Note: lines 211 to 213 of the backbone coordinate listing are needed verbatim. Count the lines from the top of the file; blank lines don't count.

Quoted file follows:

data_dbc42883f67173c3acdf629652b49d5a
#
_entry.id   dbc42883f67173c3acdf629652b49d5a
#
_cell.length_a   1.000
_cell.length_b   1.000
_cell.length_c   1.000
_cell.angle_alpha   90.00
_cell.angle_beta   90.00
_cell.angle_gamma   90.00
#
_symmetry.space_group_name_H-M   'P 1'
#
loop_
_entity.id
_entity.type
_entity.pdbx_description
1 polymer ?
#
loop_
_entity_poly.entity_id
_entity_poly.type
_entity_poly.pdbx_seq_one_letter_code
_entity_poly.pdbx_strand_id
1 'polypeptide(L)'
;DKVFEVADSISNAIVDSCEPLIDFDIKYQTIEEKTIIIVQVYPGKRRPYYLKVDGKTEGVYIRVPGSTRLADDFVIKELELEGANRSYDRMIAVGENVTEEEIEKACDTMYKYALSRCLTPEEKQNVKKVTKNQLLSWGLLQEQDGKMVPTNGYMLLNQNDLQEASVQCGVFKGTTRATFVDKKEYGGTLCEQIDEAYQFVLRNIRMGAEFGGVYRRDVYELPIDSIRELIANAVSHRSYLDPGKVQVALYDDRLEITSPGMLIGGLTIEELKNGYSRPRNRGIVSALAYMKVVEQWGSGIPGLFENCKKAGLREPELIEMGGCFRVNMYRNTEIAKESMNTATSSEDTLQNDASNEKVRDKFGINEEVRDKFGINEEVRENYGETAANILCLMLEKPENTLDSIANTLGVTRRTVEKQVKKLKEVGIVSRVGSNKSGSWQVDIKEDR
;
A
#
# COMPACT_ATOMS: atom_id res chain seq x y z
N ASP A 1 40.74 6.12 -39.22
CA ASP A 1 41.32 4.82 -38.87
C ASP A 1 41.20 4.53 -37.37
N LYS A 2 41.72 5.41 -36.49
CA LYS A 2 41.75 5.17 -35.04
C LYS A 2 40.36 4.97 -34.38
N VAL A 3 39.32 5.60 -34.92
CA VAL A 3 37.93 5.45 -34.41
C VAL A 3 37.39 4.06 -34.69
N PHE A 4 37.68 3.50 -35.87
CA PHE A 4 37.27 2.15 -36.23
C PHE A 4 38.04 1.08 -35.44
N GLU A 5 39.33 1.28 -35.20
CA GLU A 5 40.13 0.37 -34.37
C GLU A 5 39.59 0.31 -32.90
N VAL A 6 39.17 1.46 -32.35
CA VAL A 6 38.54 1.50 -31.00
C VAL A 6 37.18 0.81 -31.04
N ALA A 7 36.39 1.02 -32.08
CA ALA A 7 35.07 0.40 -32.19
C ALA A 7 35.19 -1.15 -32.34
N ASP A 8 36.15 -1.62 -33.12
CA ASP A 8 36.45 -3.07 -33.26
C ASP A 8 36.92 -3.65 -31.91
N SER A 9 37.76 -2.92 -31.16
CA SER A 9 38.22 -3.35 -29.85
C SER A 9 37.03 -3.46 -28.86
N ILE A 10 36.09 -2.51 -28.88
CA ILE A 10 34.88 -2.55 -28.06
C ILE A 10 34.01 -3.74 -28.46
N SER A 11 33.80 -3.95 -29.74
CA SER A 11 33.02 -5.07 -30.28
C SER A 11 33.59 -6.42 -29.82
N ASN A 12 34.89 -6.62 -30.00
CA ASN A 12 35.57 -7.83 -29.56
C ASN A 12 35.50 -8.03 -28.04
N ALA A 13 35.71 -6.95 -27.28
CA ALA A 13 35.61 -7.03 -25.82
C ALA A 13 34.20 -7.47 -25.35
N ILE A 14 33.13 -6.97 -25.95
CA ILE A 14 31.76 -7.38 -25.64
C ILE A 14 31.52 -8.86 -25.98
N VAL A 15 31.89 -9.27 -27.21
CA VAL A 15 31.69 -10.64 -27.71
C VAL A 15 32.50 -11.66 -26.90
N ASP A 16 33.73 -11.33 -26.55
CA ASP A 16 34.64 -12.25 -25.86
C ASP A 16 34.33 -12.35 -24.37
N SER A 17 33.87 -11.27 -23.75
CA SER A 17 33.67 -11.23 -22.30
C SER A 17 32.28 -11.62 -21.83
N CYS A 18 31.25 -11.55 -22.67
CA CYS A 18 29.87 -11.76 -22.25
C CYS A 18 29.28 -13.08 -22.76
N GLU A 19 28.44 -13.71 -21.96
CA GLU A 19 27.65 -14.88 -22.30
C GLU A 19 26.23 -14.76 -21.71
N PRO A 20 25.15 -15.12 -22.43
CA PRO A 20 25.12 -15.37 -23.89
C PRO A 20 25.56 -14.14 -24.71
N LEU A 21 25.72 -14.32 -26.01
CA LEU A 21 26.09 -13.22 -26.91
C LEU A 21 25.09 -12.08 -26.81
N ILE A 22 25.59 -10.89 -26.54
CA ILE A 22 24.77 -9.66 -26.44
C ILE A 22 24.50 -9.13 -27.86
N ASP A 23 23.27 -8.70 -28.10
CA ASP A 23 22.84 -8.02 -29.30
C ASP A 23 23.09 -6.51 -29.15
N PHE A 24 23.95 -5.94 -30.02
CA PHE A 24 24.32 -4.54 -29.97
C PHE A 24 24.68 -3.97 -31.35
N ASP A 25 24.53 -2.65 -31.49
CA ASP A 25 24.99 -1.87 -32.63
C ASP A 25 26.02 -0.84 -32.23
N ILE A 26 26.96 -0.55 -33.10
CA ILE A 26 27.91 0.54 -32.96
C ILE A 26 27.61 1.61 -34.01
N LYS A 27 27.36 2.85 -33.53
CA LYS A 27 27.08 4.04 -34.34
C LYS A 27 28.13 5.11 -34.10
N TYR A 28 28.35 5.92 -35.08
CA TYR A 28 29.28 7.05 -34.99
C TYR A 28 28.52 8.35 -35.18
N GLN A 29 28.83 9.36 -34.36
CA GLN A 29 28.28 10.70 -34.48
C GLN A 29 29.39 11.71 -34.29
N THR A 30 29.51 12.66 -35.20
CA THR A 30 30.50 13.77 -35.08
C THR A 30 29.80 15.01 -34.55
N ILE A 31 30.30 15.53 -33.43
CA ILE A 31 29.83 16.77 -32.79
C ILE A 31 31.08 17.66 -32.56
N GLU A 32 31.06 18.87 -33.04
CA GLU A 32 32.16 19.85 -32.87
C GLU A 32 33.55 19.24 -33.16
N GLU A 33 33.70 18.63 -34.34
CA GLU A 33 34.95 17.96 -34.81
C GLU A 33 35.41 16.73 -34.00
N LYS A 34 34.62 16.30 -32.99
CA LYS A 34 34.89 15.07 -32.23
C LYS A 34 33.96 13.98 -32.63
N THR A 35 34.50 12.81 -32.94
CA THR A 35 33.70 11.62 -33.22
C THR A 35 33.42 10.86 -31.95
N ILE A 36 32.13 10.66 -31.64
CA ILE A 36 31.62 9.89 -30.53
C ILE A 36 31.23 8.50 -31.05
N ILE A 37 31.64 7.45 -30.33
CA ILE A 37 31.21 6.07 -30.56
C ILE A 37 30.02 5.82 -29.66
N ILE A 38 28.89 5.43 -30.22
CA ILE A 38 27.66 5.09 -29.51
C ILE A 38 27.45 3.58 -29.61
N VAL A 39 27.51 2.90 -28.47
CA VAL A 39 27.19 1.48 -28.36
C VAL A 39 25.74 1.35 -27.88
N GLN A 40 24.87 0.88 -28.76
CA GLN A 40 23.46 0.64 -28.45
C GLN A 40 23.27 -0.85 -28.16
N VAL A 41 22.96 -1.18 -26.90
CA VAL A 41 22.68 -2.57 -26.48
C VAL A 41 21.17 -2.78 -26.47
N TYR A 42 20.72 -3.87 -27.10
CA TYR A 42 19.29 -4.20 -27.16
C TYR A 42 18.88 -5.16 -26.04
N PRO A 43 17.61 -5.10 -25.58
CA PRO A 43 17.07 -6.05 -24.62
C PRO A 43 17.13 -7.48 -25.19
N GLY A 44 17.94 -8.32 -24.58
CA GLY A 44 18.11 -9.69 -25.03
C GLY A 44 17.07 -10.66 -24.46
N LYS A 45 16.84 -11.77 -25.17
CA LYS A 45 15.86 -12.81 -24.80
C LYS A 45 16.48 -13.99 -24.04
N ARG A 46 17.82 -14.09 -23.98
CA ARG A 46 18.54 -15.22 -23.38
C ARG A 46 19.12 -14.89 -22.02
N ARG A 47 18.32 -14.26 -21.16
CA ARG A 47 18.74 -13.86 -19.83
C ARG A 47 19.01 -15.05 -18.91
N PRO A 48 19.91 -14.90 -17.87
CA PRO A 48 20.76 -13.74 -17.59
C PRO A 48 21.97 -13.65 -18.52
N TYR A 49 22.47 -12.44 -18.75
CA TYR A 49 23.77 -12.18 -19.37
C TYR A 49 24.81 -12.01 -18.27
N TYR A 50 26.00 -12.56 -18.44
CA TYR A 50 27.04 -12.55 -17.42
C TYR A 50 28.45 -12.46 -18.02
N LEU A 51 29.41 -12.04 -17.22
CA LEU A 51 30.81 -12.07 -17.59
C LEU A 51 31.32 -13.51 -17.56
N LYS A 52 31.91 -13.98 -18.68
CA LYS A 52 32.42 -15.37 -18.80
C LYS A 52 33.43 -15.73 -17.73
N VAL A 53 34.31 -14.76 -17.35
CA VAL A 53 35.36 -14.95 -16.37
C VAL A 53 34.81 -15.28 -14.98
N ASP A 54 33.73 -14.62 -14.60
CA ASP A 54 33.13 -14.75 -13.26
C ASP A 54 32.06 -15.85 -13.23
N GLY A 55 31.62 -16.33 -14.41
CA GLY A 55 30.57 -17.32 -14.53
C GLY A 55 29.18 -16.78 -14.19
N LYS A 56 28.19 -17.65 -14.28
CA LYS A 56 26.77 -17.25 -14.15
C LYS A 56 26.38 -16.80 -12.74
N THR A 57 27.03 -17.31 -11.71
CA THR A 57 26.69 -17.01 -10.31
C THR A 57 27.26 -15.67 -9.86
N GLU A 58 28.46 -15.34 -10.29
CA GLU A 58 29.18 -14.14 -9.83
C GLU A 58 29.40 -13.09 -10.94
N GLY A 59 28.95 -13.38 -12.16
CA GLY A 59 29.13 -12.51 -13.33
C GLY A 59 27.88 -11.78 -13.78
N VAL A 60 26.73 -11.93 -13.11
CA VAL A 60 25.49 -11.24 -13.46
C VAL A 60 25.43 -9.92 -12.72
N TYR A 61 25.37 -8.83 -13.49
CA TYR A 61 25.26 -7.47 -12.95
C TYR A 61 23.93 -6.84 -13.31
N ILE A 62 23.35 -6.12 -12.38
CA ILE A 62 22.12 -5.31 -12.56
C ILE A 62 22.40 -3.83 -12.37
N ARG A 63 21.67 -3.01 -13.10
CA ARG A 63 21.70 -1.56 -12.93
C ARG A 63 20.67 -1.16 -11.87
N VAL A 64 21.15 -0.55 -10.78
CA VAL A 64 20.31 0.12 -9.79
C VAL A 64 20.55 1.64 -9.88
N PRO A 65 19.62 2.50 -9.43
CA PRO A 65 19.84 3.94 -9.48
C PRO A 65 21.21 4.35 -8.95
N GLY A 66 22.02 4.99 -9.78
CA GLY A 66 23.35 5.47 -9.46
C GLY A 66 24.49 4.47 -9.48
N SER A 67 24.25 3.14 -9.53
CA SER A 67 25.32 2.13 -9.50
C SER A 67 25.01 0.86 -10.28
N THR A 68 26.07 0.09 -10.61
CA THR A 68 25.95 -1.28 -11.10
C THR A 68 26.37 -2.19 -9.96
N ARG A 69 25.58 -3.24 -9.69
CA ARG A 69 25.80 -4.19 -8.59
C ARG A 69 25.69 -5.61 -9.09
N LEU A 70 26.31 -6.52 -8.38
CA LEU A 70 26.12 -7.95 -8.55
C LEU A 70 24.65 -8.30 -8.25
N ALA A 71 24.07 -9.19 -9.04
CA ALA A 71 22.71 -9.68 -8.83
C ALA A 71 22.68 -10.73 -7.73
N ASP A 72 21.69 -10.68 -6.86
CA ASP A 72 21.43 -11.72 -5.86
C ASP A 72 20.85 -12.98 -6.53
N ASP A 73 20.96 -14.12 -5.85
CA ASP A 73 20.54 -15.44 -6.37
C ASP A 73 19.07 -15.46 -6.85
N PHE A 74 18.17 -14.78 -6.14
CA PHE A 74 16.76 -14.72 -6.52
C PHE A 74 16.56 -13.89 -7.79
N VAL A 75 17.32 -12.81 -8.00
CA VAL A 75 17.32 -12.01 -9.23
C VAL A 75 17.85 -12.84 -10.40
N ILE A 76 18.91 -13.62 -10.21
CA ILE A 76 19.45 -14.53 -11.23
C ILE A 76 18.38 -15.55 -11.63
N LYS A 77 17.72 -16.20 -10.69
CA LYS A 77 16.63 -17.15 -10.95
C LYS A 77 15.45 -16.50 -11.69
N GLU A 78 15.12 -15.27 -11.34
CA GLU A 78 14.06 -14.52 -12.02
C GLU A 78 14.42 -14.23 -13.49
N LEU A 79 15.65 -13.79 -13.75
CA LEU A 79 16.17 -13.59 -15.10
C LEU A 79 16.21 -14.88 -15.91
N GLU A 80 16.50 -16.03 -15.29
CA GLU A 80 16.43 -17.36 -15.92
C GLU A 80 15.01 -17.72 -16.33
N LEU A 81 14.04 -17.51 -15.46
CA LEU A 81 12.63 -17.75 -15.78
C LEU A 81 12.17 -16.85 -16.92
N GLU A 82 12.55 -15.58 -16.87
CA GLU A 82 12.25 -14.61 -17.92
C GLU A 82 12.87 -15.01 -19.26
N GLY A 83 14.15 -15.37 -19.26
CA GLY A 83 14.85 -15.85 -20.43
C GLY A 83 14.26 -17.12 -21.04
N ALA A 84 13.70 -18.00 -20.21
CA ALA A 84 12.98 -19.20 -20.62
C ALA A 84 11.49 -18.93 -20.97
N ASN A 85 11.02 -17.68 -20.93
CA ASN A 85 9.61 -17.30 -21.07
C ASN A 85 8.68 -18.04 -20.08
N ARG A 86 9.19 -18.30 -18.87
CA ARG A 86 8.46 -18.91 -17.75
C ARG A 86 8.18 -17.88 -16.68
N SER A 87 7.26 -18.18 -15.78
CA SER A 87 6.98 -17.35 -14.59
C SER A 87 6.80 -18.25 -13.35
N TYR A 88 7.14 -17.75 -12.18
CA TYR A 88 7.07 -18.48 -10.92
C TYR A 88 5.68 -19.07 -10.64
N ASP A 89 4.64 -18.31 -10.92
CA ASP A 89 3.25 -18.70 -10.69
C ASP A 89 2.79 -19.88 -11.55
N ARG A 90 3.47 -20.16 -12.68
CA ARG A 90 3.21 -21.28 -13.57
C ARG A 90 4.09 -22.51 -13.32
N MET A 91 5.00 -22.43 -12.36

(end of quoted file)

N TYR A 61 25.37 -8.83 -13.49
CA TYR A 61 25.26 -7.47 -12.95
C TYR A 61 23.93 -6.84 -13.31